jueves, 27 de septiembre de 2012

Republicans use war for defense, not play - Iowa State Daily

Republicans stand for raw, unbridled evil and greed and ignorance smothered in balloons and ribbons." These words, spoken by Frank Zappa, sum up the ideas of the Republican Party, according to many people who have been grossly misinformed. 

For the next few weeks I will be working on debunking common misconceptions associated with the Republican Party and showing the party as a diverse group of people who promote traditional values, fiscal conservatism and upholding the Constitution.

This week's misconception is that Republicans are war-happy. The truth is that Republicans believe in protecting Americans' civil liberties and will not tolerate anyone who threatens our safety, our freedoms or our people.

With the recent murders of the American ambassador to Libya, Chris Stevens, and three other American diplomats in Benghazi and growing anti-American protests in the region, there has been a lot of talk about possible war with the Middle East. Congressmen such as Sen. Chuck Grassley have called it an "act of war."

With troops still being deployed to Afghanistan and Iraq, the question must be asked: Is war really necessary, or are people just becoming too comfortable with the idea of war?

I would venture to say that an overarching movement with Americans today is to be as anti-war as possible. 

I have heard many people say war is unnecessary, and stronger communication would solve more problems than war.

Though stronger communication is a strong start to resolving anti-American feelings, I believe another overarching theme prevalent throughout America is when liberties are threatened — when innocent people are  killed simply because they are American — some sort of action must be taken. Ulysses S. Grant said, "I have never advocated war except as a means of peace."

The terrorist attacks of Sept. 11, 2001, though petrifying, unintentionally instilled a renewed pride in being American. Americans' civil liberties were being exploited, the safety of the people had been compromised, and Americans were ready to show we were proud of our country and we would protect its values by any means possible.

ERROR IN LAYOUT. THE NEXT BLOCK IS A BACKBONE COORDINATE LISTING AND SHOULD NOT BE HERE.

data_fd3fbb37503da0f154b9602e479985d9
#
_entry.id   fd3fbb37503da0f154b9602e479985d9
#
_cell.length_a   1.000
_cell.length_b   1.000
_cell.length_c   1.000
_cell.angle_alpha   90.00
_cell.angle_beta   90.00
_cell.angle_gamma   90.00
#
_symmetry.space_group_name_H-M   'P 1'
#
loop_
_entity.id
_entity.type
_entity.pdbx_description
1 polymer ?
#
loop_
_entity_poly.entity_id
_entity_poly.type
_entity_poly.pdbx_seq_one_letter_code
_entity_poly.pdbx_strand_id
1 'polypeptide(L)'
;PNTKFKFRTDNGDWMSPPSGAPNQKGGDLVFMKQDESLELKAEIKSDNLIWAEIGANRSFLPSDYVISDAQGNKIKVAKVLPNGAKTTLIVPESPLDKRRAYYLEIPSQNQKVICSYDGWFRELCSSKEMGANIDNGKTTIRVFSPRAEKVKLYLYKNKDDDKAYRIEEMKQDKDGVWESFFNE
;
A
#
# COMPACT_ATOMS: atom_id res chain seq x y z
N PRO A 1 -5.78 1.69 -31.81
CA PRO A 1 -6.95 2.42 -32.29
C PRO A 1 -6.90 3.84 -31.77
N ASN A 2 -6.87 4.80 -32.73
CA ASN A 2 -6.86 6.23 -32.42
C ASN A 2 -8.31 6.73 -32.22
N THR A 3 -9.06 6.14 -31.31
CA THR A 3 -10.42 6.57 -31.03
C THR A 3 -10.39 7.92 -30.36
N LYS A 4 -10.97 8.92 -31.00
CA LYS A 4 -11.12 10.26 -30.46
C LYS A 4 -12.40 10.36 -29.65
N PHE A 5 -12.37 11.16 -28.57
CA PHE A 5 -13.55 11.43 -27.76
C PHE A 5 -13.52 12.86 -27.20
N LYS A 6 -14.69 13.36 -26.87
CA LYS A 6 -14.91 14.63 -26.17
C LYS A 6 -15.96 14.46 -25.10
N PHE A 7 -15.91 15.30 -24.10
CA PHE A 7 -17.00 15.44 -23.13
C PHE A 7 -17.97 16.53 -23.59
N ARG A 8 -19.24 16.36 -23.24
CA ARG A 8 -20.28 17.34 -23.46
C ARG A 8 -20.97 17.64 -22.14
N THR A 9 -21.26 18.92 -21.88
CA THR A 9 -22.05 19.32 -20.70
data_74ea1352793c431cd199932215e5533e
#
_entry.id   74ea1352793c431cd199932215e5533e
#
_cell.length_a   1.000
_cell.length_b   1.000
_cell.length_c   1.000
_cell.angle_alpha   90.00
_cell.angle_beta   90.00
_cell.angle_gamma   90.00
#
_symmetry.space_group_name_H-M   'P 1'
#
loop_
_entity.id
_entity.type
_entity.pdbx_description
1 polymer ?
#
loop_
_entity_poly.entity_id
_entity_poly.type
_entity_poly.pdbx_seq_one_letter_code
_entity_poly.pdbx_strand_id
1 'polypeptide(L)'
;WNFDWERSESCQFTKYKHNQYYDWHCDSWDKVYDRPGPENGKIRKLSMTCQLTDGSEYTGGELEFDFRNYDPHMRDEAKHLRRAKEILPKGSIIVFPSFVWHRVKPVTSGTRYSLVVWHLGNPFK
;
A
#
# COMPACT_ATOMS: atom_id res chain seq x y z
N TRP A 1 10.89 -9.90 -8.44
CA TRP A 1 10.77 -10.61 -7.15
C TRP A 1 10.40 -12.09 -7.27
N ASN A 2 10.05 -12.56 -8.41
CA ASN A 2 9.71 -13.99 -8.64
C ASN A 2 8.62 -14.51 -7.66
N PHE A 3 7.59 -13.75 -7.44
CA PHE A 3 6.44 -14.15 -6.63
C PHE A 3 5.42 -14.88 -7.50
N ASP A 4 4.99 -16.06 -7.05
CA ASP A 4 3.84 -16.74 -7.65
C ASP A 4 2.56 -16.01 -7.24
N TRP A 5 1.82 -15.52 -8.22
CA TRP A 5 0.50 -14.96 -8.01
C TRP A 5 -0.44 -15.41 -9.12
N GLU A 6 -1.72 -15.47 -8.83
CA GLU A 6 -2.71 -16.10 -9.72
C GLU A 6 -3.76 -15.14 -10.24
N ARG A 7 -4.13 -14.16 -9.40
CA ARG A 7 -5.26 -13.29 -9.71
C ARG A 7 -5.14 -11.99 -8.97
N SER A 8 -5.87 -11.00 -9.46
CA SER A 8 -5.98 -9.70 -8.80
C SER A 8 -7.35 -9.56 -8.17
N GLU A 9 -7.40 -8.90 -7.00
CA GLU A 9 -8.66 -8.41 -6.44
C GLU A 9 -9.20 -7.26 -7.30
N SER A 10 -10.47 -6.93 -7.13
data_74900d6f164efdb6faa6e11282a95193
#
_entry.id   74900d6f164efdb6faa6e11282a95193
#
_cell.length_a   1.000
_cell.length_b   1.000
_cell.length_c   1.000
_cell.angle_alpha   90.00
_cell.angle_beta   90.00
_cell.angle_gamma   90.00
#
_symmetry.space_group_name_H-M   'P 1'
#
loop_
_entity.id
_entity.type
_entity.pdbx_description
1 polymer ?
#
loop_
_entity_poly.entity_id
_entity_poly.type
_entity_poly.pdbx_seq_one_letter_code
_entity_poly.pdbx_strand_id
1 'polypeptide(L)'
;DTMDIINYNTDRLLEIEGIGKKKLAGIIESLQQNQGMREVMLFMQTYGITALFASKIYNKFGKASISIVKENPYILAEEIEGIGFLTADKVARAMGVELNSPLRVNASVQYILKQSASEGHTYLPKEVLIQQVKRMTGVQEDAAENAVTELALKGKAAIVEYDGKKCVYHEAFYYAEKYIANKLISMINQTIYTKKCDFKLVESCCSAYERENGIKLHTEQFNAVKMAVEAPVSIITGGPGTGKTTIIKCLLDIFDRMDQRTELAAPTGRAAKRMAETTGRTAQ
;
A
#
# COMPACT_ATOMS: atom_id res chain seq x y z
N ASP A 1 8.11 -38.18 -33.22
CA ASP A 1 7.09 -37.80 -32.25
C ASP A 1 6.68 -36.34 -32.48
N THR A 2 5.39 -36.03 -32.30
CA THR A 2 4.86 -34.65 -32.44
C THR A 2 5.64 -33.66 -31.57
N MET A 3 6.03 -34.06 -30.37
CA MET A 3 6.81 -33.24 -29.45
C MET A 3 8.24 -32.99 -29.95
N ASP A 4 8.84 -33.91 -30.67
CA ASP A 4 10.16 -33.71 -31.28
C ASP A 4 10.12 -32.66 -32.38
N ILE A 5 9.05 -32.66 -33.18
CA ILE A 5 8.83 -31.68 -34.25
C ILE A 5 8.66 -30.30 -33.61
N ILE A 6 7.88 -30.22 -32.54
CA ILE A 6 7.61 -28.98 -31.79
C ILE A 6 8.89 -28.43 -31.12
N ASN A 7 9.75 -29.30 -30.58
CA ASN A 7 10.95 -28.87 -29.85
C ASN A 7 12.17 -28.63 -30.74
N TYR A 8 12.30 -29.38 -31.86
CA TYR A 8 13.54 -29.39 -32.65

When war was declared by President George W. Bush, the country swelled with patriotism and support for the troops, the president and America.

On the 11th anniversary of Sept. 11, another tragedy struck at the heart of Americans. Diplomats in Libya were killed in the streets of Benghazi. 

Again the American people had their safety compromised, and our liberties were threatened. Another attack of terrorism had been committed.

President Barack Obama's efforts at making peace with the Middle East have erred on the side of cowardice. 

On Sept. 12, at a fundraiser in Las Vegas, Obama stated, "I have directed my administration to provide all necessary resources to support the security of our personnel in Libya and to increase security at our diplomatic posts around the globe."

Nowhere in this statement did he state a plan to bring those responsible for the attacks into custody. Nowhere in this statement is there any allusion to First Amendment rights being threatened.

In contrast, Republican presidential nominee Mitt Romney addressed a statement saying, "America will not tolerate attacks against our citizens and against our embassies. We'll defend also our constitutional rights of speech and assembly and religion." In one simple sentence, Romney has promised justice for the victims and protection of our rights.

Justice does not necessarily have to mean war, but anti-American protests are gaining momentum in the Middle East, and with cowardly responses, such as those from the Obama administration, these protests are not seeming to be fazed. As the Republican platform says, "The current administration's most recent national security strategy ... increases the risk of future conflict by declaring to our adversaries that we will no longer maintain the forces necessary to fight."

War is not a primary form of defense, but it should not be obviated from the realm of defense either. 

When Americans' lives, liberties and rights are being endlessly threatened, it seems as though there may be no other choice. Again, the Republican platform addresses this: "A strong and effective strategic arsenal is still necessary as a deterrent ... with the possibility that a terrorist group could gain control of a nuclear weapon, it is folly to abandon a missile shield for the country."

Republicans are not a party of little boys playing battle with their toy soldiers; they do not want war any more than any other person, but Republicans also recognize it as an effective form of defense for our country. I know of no Republican who, without just cause, promotes risking the lives of troops and civilians of any country for any reason.

War may not be the answer to the Libyan attacks, but sitting back and increasing security in the midst of violent protests is not the answer either. War affects everyone, but so does fear of conflict. Sometimes, in order to "establish justice, insure domestic tranquility and provide for the common defense" actions such as war are a necessary evil. As Dwight D. Eisenhower said, "We are going to have peace even if we have to fight for it."

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